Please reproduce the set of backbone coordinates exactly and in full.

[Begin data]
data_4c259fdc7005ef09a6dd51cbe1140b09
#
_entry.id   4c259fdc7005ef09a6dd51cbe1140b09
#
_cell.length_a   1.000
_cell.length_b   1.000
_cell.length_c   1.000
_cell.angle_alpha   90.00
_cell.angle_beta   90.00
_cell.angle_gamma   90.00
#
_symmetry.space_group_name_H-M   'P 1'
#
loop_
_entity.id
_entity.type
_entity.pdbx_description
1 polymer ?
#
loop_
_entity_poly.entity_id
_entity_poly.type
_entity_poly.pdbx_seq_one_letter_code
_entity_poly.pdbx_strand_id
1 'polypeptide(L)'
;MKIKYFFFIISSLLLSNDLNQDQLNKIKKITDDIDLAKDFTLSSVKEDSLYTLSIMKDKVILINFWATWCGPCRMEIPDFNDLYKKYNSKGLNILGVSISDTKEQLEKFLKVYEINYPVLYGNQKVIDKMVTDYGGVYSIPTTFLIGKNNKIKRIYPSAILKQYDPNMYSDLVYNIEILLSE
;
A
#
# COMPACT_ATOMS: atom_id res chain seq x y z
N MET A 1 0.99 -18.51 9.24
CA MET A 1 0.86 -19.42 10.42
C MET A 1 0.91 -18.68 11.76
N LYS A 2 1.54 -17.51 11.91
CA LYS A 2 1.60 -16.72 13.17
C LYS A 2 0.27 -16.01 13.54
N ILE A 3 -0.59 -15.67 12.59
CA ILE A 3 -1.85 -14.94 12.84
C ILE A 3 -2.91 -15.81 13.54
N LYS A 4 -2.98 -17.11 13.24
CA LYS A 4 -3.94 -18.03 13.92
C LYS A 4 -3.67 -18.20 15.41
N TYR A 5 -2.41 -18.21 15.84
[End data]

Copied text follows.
data_4c259fdc7005ef09a6dd51cbe1140b09
#
_entry.id   4c259fdc7005ef09a6dd51cbe1140b09
#
_cell.length_a   1.000
_cell.length_b   1.000
_cell.length_c   1.000
_cell.angle_alpha   90.00
_cell.angle_beta   90.00
_cell.angle_gamma   90.00
#
_symmetry.space_group_name_H-M   'P 1'
#
loop_
_entity.id
_entity.type
_entity.pdbx_description
1 polymer ?
#
loop_
_entity_poly.entity_id
_entity_poly.type
_entity_poly.pdbx_seq_one_letter_code
_entity_poly.pdbx_strand_id
1 'polypeptide(L)'
;MKIKYFFFIISSLLLSNDLNQDQLNKIKKITDDIDLAKDFTLSSVKEDSLYTLSIMKDKVILINFWATWCGPCRMEIPDFNDLYKKYNSKGLNILGVSISDTKEQLEKFLKVYEINYPVLYGNQKVIDKMVTDYGGVYSIPTTFLIGKNNKIKRIYPSAILKQYDPNMYSDLVYNIEILLSE
;
A
#
# COMPACT_ATOMS: atom_id res chain seq x y z
N MET A 1 0.99 -18.51 9.24
CA MET A 1 0.86 -19.42 10.42
C MET A 1 0.91 -18.68 11.76
N LYS A 2 1.54 -17.51 11.91
CA LYS A 2 1.60 -16.72 13.17
C LYS A 2 0.27 -16.01 13.54
N ILE A 3 -0.59 -15.67 12.59
CA ILE A 3 -1.85 -14.94 12.84
C ILE A 3 -2.91 -15.81 13.54
N LYS A 4 -2.98 -17.11 13.24
CA LYS A 4 -3.94 -18.03 13.92
C LYS A 4 -3.67 -18.20 15.41
N TYR A 5 -2.41 -18.21 15.84